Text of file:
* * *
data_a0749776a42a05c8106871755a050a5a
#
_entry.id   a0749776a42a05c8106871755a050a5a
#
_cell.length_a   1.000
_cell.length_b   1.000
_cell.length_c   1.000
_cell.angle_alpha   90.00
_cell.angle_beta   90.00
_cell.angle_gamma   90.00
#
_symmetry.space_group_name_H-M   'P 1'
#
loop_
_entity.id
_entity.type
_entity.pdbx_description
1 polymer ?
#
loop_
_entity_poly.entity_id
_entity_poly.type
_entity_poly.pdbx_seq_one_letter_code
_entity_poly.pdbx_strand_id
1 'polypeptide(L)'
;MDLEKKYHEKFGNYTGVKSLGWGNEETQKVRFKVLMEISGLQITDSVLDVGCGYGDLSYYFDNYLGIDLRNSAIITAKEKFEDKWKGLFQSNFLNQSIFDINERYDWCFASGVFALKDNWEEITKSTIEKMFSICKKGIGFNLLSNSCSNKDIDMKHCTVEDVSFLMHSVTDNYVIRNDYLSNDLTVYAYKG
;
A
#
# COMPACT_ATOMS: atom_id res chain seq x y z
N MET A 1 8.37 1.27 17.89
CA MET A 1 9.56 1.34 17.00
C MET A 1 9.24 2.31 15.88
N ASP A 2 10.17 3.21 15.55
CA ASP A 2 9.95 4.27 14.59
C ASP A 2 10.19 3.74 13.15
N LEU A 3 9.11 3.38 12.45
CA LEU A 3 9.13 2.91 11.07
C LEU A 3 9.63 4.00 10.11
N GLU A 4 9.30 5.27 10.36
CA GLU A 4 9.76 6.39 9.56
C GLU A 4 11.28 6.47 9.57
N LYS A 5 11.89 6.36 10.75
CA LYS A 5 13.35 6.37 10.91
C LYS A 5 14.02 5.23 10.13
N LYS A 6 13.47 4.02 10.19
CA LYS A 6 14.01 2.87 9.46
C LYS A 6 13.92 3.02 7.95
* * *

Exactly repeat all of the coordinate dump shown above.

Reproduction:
data_a0749776a42a05c8106871755a050a5a
#
_entry.id   a0749776a42a05c8106871755a050a5a
#
_cell.length_a   1.000
_cell.length_b   1.000
_cell.length_c   1.000
_cell.angle_alpha   90.00
_cell.angle_beta   90.00
_cell.angle_gamma   90.00
#
_symmetry.space_group_name_H-M   'P 1'
#
loop_
_entity.id
_entity.type
_entity.pdbx_description
1 polymer ?
#
loop_
_entity_poly.entity_id
_entity_poly.type
_entity_poly.pdbx_seq_one_letter_code
_entity_poly.pdbx_strand_id
1 'polypeptide(L)'
;MDLEKKYHEKFGNYTGVKSLGWGNEETQKVRFKVLMEISGLQITDSVLDVGCGYGDLSYYFDNYLGIDLRNSAIITAKEKFEDKWKGLFQSNFLNQSIFDINERYDWCFASGVFALKDNWEEITKSTIEKMFSICKKGIGFNLLSNSCSNKDIDMKHCTVEDVSFLMHSVTDNYVIRNDYLSNDLTVYAYKG
;
A
#
# COMPACT_ATOMS: atom_id res chain seq x y z
N MET A 1 8.37 1.27 17.89
CA MET A 1 9.56 1.34 17.00
C MET A 1 9.24 2.31 15.88
N ASP A 2 10.17 3.21 15.55
CA ASP A 2 9.95 4.27 14.59
C ASP A 2 10.19 3.74 13.15
N LEU A 3 9.11 3.38 12.45
CA LEU A 3 9.13 2.91 11.07
C LEU A 3 9.63 4.00 10.11
N GLU A 4 9.30 5.27 10.36
CA GLU A 4 9.76 6.39 9.56
C GLU A 4 11.28 6.47 9.57
N LYS A 5 11.89 6.36 10.75
CA LYS A 5 13.35 6.37 10.91
C LYS A 5 14.02 5.23 10.13
N LYS A 6 13.47 4.02 10.19
CA LYS A 6 14.01 2.87 9.46
C LYS A 6 13.92 3.02 7.95